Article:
The U.S. may be allowed to continue poultry exports to Russia, but will have to review its chlorine treatment technologies in two or three months, a respected Russian business daily said on Wednesday.
The supplies will continue under the previously established quota during a so-called transition period to switch to new chlorine-free poultry treatment technologies, Kommersant said, citing a source close to the talks.
Russia imposed a ban on chlorine-treated U.S. poultry imports as of January 1, citing new safety requirements, a move Washington said would damage the U.S. poultry industry and push prices up for Russian consumers.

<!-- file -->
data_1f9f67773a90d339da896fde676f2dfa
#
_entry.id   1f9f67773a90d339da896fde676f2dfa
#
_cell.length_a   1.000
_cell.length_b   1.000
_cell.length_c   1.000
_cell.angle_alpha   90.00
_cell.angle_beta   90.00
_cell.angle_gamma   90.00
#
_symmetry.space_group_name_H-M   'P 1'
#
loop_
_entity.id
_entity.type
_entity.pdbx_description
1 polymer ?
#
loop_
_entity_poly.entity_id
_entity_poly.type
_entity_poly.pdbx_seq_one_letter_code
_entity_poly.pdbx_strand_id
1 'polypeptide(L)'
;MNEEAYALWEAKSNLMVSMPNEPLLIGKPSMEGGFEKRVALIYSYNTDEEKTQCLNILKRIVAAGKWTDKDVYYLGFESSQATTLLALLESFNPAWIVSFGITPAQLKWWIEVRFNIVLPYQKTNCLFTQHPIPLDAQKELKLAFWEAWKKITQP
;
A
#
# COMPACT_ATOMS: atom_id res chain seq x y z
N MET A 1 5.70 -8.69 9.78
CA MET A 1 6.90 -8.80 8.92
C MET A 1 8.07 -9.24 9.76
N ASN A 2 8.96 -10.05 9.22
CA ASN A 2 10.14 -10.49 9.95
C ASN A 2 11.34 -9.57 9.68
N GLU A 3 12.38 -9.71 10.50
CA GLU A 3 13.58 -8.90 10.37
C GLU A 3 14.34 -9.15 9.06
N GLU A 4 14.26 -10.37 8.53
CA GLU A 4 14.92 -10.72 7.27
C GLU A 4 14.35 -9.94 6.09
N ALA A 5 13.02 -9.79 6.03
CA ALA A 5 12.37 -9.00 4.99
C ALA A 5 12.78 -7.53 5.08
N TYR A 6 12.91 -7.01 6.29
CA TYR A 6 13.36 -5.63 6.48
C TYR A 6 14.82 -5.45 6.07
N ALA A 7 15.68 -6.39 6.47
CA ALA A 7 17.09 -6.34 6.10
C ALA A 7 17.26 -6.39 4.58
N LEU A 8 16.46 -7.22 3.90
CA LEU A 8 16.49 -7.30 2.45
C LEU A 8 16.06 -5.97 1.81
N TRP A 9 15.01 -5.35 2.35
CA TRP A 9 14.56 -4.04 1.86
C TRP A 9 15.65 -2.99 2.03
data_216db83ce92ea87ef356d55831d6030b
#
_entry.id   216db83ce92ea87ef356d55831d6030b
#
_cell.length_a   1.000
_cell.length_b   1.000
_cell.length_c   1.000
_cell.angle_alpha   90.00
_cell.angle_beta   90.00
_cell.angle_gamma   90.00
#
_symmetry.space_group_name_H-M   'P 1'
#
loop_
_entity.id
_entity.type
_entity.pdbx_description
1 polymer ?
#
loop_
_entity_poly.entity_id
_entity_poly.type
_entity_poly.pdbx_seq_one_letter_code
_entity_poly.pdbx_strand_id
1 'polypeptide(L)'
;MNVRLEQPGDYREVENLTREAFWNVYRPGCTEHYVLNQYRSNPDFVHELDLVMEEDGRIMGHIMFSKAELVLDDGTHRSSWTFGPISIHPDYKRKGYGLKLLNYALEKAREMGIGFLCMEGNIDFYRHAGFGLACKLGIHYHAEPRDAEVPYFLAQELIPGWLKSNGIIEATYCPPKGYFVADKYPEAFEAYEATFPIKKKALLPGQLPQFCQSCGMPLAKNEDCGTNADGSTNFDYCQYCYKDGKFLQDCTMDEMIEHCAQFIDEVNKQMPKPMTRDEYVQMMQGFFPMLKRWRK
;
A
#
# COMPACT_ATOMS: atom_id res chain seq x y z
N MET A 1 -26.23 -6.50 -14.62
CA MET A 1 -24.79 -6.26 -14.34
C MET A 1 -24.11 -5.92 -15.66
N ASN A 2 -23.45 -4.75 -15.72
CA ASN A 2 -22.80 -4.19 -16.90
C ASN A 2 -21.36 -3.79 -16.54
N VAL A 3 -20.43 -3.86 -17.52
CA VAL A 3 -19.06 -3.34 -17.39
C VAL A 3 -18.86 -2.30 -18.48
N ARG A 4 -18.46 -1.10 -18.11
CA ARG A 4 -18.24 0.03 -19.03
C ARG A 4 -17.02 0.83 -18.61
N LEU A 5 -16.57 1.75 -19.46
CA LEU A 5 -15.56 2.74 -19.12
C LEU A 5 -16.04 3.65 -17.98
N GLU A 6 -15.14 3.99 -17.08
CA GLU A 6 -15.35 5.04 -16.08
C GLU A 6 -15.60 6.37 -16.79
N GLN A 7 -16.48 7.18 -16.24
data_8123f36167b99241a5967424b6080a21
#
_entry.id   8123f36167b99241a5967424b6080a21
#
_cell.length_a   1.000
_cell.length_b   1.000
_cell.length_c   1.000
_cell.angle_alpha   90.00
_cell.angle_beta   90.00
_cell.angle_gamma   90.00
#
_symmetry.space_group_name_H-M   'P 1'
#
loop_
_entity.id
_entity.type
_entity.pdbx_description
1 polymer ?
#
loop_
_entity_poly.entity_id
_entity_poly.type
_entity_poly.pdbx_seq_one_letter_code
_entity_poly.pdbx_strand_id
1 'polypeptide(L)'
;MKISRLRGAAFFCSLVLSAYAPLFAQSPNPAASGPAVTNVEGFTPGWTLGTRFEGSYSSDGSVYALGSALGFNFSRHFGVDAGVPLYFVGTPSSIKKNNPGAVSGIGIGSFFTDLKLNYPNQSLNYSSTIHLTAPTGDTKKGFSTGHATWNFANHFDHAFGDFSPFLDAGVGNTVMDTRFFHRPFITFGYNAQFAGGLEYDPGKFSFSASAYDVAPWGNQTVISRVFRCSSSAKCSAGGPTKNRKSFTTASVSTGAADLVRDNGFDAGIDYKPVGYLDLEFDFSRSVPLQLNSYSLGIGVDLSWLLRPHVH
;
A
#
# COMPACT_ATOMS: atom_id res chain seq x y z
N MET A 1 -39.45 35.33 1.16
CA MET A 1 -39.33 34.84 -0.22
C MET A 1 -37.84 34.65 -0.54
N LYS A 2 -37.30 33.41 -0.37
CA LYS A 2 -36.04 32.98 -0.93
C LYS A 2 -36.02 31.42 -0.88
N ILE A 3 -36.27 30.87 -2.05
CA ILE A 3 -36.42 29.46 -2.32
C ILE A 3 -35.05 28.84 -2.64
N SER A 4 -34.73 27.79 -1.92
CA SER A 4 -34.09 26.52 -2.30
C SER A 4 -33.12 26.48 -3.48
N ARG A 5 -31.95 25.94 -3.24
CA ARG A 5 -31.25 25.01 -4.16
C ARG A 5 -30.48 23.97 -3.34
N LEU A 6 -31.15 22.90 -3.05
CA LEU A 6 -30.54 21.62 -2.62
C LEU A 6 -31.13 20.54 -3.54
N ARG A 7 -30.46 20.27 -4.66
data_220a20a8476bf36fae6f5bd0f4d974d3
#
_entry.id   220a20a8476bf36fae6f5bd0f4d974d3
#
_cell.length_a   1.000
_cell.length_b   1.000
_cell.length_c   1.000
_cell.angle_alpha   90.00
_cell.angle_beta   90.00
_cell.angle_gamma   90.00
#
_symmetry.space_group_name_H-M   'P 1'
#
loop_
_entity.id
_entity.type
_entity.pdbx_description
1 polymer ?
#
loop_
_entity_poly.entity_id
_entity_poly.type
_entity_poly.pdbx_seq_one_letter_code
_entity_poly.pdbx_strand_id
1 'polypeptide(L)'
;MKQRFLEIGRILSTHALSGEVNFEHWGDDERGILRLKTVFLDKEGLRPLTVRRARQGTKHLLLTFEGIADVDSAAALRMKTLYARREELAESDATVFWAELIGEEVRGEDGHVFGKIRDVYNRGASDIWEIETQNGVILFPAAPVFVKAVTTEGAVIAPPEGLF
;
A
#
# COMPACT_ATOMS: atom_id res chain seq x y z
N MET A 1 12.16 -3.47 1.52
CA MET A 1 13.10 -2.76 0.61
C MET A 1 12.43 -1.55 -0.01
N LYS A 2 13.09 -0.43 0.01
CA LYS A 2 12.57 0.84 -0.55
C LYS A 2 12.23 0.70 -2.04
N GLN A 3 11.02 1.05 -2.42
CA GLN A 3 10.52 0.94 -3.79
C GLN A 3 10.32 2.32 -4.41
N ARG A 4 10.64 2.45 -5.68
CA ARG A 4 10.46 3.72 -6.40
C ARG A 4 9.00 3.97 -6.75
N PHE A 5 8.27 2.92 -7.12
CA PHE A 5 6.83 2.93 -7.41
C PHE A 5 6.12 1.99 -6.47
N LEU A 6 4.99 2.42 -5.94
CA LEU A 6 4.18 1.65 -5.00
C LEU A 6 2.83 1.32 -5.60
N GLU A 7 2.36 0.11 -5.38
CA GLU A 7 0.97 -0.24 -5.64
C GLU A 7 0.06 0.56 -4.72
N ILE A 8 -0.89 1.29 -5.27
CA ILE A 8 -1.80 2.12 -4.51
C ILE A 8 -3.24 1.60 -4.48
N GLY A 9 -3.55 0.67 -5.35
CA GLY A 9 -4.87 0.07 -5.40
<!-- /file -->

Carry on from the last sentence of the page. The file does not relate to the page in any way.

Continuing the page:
Russian and U.S. specialists met in Moscow on Tuesday to discuss the issue. The president of Russia's Union of Industrialists and Entrepreneurs, Alexander Shokhin, said talks may last until the end of the year.
Russia's quota for the United States this year is 600,000 metric tons of poultry. Imports from the U.S., the world's largest poultry producer and exporter, accounted for some 22%, or 750,000 tons, of poultry consumed in Russia last year.
Russian producers and public have long been speculating over the possible dangers of the U.S. product, citing excessive levels of hormones, antibiotics, chlorine and other chemicals.
Moscow will host a second round of poultry talks on January 20-21.
MOSCOW, January 20 (RIA Novosti)